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I love how our Republican lawmakers seem to have such a hatred towards education. Maybe if they stepped into the shoes of an educator for a month, maybe they would appreciate more all that they have to do.
Another point, how can the legislators say they can't seem to find the funding for the $82 million they have to pay this year? Last year they put something in the $100's of millions in the state rainy day fund, and this year tax revenues are even higher, which means they will have even more "extra." Yet $82 million is a burden and supposedly means they won't fund other mandates then...
It isn't they don't have the money, the truth is they don't want to fund education like they know they need to. With all the new mandates put upon education, there needs to be more funding in order to keep up, not only logistically, but also to keep teachers' pay competitive with other states. Teachers have to fit a lot more into their days and weeks in order to stay on top of their teaching, grading, extra paperwork from these mandates, etc. I know because of how many extra hours I've put in per week on average this school year compared to other years.
If you have a well-educated populace, you have citizens who will help to draw big business here, who will, in the end, pay more in taxes and do more to help contribute to society.
I'm just tired of hearing the argument, "throwing more money at education won't solve anything." Well, taking away funding the way they have has definitely hurt education. Yes, measures need to be put in place so the money is used wisely, but that is what the new mandates put in place the last two years have already covered. 4 months ago
AZ WIllie-this proposition DOES require the state legislature to maintain the greater of this year's or last year's funding from the general fund. They worded it so that lawmakers could not lower current funding, AND the 1 cent sales tax would be added on top of that to restore funding we've lost in recent years (and it is designated for unfunded mandates by our legislators).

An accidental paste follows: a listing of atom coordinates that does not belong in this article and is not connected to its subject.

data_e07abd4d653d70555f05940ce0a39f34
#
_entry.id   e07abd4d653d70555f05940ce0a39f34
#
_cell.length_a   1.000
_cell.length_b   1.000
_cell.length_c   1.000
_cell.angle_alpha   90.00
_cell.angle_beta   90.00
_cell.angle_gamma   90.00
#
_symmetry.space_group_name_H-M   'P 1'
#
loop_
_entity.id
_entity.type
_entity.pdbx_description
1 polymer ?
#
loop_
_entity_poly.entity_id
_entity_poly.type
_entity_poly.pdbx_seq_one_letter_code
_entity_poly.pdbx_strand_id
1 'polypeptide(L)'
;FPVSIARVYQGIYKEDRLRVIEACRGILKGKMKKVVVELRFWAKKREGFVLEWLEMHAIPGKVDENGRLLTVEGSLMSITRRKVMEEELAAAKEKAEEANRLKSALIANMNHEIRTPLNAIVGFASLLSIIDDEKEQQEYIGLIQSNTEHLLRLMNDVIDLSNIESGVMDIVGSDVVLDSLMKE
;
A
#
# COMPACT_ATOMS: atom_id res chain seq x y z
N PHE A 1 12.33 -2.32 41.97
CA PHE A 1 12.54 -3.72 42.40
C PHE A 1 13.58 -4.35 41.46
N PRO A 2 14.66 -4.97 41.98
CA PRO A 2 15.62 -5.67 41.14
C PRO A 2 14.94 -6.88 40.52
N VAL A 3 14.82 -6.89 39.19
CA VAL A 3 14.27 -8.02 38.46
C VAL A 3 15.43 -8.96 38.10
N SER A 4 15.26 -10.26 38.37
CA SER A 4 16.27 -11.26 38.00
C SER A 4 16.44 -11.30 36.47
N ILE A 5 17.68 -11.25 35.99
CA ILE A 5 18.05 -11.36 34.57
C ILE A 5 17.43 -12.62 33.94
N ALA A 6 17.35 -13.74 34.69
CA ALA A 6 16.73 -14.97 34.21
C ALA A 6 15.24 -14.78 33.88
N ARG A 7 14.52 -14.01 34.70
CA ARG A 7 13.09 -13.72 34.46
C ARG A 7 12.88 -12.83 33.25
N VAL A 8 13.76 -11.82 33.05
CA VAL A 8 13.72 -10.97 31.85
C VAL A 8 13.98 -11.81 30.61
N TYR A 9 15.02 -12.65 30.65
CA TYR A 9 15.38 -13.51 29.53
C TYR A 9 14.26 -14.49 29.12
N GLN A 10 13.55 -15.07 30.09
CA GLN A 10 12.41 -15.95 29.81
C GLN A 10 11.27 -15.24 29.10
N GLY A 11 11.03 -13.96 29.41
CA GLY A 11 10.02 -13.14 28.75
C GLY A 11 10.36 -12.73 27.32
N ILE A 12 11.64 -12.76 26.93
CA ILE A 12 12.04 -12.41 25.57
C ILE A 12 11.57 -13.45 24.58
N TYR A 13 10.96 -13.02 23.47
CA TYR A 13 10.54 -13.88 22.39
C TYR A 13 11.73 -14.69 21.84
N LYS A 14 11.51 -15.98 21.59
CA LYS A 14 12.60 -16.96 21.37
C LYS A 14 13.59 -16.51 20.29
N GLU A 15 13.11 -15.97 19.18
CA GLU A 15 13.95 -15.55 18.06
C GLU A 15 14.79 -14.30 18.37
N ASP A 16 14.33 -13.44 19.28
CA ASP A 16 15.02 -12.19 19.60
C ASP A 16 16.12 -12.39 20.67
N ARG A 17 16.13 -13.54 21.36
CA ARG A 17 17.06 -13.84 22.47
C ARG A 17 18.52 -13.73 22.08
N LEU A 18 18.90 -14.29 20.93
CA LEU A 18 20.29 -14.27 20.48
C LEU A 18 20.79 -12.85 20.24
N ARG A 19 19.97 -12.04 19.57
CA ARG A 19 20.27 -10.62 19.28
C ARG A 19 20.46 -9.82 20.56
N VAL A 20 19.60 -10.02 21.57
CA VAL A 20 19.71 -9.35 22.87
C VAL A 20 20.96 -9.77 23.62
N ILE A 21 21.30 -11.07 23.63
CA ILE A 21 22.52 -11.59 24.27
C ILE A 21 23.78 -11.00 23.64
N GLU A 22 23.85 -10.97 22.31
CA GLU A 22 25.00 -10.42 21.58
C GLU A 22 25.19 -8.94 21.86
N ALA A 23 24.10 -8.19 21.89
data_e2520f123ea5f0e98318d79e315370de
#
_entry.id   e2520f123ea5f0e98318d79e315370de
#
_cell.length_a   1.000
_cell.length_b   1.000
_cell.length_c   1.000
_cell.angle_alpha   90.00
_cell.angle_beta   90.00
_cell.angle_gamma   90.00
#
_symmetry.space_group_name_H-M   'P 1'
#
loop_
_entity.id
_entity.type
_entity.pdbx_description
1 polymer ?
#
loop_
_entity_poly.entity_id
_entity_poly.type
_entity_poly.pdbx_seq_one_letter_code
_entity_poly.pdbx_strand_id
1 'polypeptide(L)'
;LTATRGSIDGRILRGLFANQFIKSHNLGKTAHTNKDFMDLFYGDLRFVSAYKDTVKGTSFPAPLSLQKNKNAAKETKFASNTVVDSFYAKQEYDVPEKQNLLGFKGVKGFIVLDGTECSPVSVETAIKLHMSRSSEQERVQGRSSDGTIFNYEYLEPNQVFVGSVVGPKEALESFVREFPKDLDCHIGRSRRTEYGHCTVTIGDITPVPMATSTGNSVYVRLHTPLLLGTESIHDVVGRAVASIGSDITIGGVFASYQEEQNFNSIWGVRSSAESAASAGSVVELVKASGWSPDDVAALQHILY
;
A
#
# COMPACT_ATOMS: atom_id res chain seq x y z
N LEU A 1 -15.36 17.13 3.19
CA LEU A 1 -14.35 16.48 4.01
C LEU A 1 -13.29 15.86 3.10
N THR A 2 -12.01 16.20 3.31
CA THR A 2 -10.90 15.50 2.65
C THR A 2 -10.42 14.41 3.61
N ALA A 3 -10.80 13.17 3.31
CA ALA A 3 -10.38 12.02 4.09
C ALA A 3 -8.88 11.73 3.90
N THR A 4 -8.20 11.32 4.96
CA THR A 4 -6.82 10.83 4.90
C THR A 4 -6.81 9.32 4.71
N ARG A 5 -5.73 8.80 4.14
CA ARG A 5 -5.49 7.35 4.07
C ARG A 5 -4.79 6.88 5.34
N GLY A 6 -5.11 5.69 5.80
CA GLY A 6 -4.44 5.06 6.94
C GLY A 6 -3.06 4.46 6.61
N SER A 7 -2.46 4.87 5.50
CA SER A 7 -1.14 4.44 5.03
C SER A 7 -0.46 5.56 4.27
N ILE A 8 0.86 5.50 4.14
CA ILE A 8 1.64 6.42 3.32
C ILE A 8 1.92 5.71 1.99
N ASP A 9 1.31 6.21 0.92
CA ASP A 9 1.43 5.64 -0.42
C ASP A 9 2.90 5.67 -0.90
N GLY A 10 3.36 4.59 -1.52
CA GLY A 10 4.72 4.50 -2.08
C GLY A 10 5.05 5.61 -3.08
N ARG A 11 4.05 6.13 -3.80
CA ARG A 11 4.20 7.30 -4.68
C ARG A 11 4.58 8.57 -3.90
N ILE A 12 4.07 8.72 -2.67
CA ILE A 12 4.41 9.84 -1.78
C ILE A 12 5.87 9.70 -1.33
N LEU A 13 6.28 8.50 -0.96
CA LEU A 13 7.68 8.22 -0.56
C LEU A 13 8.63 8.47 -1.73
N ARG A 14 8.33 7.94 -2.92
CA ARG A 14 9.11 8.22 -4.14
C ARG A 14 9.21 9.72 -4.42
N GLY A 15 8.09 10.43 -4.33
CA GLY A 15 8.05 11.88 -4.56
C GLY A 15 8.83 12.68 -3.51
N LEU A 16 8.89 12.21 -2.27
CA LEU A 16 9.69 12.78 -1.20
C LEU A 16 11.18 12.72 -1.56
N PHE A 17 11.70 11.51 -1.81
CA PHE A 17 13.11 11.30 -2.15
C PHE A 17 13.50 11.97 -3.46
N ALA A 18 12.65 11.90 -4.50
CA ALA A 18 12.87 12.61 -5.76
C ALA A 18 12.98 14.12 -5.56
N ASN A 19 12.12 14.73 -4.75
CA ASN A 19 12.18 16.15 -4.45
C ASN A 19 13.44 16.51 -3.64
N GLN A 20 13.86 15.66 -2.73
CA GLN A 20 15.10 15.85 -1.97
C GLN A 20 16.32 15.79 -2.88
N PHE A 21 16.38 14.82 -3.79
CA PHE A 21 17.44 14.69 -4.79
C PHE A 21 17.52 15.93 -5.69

Rich-anytime new standards or new assessments are adopted, new text books have to be adopted and purchased to align with those. Since the state education department is the one who decides on new standards/new assessments/etc., I would suggest starting with them.
AZ Willie-get our legislators to fund education better? Ha ha ha ha!!!! I've been having a crappy couple of weeks, that really made my day! And please understand, I'm not trying to make fun of you, only the idea of actually trusting our current crop of legislators to increase funding for education. I've seen what has happened in recent years and where their priority lies (sometimes prison funding was increased during the recession, but not education. You pay it forward, people!)
Rich-scores in 2007 vs. now-do you realize how many times the format and content of the AIMS has changed? Almost every year. Teachers have to teach to the format as much as the content. It is not a reliable assessment by any means because the state has tweaked it almost every year it has been in existence. What if in your job you were evaluated on a moving target every year, and you never knew what you needed to do to get a good evaluation? Welcome to high-stakes testing in Arizona.